Literary Roundup: 10 new — and new-ish — books by Petaluma authors
As captured early on in the rich oral traditions of the Coast Miwok who first populated the area, Petaluma’s natural beauty and dramatic human history have made it the perfect place to inspire the imaginations of storytellers.
So, it should come as no surprise that the picturesque river town can claim a fair number of authors, poets and novelists who live and write here, along with those literary passersby on whom the city of Petaluma has clearly made a strong impression.
Over the last year or so, numerous books by local writers have been published and placed on bookstore shelves or within clicking distance of online shopping carts. To these can be added others written by authors outside the area, whose work features Petaluma, directly or indirectly. There are also those produced by Sonoma County authors who enjoy visiting Petaluma to write in local coffee shops and walk the area’s winding park trails while pondering the plot-lines of their next work.
In celebration of such folk, here are short descriptions of 10 recent works, ranging from fiction to memoir to poetry to, you know, fill-in-the-blank. Some of these authors even gave us a few minutes of their time to explain what inspires them, what they hope readers will take away from their locally forged wordsmithery, and what they love most about being a writer in and around Petaluma.
‘For the Birds’ by Crissi Langwell
Petaluma romance/fantasy author Crissi Langwell’s latest novel, “For the Birds,” was released in March. In it, a small-town event planner named Cricket has a run-in with her Scottish ex-boyfriend, Sonny, and quickly fakes a new relationship to hide that she is not over him. As it happens, the two must work together on Scotty’s boss’ upcoming anniversary party, and Cricket’s lie begins to unravel. Set in Petaluma, “For the Birds” is a quirky romance about second chances in love and the importance of family bonds.
Oh, and there’s a mysterious parrot in it.
Langwell (“Loving the Wind,” “Come Here Cupcake”) said she was inspired by the Taylor Swift and Bon Iver song, “Exile,” about two people who have moved on from their relationship but have unresolved feelings toward one another. Langwell loves Taylor Swift and Bon Iver and incorporated some hidden details in the novel that fans of the musicians will recognize.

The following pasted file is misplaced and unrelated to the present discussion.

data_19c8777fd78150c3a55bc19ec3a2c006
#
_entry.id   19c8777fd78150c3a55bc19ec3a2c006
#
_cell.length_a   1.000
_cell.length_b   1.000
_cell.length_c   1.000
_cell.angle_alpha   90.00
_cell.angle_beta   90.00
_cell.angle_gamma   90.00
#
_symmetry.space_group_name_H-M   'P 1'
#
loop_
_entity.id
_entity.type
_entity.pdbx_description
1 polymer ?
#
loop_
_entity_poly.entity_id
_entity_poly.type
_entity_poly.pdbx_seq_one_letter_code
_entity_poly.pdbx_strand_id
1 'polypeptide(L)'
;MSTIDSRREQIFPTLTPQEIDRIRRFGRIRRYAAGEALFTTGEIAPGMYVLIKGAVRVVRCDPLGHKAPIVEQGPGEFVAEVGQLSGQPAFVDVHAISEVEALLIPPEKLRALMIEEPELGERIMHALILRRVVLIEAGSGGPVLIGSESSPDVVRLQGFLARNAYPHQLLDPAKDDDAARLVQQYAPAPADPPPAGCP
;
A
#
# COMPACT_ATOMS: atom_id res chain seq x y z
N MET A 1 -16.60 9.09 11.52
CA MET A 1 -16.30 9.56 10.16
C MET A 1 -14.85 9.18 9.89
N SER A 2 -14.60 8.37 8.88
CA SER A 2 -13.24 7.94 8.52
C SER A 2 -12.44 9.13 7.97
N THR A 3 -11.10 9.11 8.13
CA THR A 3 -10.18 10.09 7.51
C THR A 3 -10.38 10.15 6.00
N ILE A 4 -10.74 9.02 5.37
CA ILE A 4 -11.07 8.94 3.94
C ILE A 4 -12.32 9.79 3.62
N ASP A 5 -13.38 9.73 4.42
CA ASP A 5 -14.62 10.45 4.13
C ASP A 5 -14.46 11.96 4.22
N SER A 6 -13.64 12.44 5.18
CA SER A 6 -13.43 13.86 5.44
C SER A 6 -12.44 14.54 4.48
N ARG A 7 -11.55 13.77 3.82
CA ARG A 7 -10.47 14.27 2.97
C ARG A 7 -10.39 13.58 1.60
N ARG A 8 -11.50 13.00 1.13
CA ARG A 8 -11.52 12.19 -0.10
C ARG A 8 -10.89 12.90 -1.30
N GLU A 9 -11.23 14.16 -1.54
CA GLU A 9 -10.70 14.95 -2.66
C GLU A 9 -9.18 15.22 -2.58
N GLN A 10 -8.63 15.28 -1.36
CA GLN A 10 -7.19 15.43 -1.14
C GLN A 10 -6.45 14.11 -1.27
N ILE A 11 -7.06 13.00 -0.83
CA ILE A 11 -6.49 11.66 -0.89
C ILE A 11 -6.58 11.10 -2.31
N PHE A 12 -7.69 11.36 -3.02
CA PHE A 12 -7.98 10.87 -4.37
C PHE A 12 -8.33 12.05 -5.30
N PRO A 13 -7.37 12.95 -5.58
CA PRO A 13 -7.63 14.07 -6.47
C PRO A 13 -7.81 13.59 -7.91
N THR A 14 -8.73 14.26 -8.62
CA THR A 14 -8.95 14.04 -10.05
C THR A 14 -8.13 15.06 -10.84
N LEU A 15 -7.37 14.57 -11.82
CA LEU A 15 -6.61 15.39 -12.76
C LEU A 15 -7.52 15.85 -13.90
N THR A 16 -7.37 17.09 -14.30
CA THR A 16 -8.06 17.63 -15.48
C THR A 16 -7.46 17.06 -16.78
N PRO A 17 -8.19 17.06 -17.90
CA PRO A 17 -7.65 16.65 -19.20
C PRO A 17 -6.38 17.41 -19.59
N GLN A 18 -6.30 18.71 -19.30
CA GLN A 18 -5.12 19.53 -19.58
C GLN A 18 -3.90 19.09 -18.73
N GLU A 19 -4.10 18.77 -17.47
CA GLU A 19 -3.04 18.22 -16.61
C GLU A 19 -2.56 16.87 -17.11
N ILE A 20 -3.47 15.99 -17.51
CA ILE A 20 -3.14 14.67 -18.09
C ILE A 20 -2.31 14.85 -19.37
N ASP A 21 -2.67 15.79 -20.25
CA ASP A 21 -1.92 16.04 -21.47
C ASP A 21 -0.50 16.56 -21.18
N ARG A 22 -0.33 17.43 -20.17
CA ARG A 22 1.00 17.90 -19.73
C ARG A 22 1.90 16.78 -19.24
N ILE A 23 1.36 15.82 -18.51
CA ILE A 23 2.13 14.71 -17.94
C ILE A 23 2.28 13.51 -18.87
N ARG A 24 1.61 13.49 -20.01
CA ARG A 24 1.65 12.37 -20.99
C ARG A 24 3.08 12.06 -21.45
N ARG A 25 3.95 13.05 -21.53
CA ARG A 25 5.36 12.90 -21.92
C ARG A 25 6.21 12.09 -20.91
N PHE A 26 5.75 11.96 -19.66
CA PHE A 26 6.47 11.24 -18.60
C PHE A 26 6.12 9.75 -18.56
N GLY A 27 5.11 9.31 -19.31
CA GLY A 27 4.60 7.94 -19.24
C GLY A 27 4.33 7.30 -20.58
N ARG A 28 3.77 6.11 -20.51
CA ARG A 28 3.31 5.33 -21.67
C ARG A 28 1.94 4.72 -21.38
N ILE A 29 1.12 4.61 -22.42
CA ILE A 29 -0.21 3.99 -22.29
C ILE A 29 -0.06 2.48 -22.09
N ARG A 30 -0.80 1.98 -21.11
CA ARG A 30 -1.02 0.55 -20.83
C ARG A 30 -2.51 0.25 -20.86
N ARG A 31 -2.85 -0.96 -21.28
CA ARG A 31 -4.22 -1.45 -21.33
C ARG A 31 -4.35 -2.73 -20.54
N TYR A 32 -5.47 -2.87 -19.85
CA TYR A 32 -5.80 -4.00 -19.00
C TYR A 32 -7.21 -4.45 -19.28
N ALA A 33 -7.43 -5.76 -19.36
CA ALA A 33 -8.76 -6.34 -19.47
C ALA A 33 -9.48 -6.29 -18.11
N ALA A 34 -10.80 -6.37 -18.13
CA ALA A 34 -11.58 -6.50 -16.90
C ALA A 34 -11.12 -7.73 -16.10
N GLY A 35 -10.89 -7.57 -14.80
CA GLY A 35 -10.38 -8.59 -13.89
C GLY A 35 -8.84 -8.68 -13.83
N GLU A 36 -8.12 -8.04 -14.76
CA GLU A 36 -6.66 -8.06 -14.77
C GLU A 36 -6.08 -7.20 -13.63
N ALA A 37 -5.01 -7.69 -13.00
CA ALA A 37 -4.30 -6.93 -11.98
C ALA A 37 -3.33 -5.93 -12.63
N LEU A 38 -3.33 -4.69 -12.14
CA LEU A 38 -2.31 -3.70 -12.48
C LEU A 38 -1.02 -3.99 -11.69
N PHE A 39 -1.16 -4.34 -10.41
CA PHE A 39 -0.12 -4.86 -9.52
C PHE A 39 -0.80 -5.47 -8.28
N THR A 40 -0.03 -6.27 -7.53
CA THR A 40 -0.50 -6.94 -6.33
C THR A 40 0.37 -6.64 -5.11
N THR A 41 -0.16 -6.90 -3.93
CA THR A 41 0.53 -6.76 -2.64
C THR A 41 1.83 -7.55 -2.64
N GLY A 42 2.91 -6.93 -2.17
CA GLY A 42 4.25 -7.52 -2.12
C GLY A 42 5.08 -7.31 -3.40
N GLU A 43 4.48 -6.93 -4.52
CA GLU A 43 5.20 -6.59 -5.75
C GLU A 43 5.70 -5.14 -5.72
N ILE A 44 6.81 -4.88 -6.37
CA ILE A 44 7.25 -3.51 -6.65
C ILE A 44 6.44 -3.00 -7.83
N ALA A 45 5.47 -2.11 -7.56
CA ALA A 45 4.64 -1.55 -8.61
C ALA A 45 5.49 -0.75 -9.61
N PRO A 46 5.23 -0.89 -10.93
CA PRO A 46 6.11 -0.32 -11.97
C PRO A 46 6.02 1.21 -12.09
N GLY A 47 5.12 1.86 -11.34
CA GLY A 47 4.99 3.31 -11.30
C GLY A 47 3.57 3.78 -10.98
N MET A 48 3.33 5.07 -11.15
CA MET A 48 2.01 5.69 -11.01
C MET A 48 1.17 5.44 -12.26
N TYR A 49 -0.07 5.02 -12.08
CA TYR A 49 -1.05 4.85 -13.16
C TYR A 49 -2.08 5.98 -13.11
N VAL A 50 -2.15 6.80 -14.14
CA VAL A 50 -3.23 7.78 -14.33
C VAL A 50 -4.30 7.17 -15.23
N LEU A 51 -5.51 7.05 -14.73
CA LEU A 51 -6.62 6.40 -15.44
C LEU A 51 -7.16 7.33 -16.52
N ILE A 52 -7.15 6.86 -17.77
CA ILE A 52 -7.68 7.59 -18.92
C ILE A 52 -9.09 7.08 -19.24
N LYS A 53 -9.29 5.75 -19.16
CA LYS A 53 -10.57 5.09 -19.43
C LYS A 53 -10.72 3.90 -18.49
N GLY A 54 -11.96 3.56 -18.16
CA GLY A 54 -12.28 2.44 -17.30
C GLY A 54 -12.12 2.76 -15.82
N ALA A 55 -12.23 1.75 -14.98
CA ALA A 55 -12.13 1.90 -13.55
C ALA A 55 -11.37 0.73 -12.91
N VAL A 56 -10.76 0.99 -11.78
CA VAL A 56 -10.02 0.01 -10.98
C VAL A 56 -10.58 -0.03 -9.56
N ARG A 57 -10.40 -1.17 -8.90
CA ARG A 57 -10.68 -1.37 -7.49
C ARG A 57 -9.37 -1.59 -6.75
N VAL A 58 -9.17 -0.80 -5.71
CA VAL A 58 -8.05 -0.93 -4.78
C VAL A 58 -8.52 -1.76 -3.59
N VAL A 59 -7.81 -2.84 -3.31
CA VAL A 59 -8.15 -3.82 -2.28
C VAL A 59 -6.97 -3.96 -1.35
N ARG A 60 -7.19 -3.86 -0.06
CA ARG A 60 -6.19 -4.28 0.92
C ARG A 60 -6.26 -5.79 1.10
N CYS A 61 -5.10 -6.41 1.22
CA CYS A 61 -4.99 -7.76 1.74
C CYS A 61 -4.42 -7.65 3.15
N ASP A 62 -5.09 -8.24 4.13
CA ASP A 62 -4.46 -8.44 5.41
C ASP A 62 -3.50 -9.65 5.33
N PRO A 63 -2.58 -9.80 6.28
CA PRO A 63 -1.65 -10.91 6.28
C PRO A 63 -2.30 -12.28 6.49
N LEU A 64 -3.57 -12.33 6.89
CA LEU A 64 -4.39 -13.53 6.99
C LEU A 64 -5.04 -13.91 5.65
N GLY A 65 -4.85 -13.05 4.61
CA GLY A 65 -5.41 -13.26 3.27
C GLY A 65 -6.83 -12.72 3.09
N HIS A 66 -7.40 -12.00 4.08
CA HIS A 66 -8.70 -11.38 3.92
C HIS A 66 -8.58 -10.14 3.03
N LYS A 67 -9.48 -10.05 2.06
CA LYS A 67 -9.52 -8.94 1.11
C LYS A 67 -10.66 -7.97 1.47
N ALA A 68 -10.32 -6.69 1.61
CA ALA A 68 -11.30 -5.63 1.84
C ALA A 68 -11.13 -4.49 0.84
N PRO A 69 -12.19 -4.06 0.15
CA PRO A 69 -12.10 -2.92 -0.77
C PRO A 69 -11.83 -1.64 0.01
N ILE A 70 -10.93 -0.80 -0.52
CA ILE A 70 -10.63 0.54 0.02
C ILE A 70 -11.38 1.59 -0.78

Other inspirations came from her own family and her experiences growing up in Petaluma.
“The story includes a close bond between sisters, growing up in the country, and an epic bee-friendly garden, all things I've experienced in my own life, including my love for gardening that I discovered during the pandemic,” Langwell said.
The author confirms that she loves writing about her hometown and also enjoys reading books set locally. Her goal is to give readers a real sense of home when enjoying her novels.
“I included a few spots and details that locals will recognize,” Langwell said. “Ooh La Luxe and the downtown Mi Pueblo — though I renamed it Ricardo's to allow for some creative license, plus a nod to the historic homes in our town.”
You can find Langwell’s books at crissilangwell.com.
‘Plagios/Plagiarisms, Volume Two’ by Ulalume Gonzalez de Leon (translated by Terry Ehret, John Johnson and Nancy. J Morales)
“I have found Ulalume's blend of scientific, philosophical and sensual language very inspiring, and her experimentation with unconventional syntax and borrowed texts has pushed my own boundaries as a poet and reader,” explains Petaluma poet and teacher Terry Ehret, whose latest work from Sixteen Rivers Press is a translation of Mexican poet Ulalume Gonzalez de Leon’s intensely vivid poetry.
An award-winning poet and former Sonoma County Poet Laureate, Ehret has published four collections of her own poetry, including her most recent, “Night Sky Journey,” from Kelly’s Cove Press. In addition to crafting her own original poems, the Petaluma resident frequently translates the work of other poets.
“I first read Ulalume Gonzalez de Leon's poetry in the 1980s, and I used her marvelous prose poem series ‘Anatomy of Love’ for many years teaching creative writing,” Ehret said. “Ten years ago, when I learned that only a small portion of her work had been translated into English, I knew this was a project I wanted to undertake.”
When Ehret discovered in 2014 that John Johnson and Nancy J. Morales were also engaged in translating the poet’s work, the three decided to team up on the project.
“It's our hope that our translations will introduce more English-speaking readers to this remarkable poet's work,” Ehret said. “Translation involves a very intimate kind of reading, bringing the translator deep inside the writer's aesthetics, language, and world view. Perhaps most important, translation helps us appreciate cultures and languages different from our own.”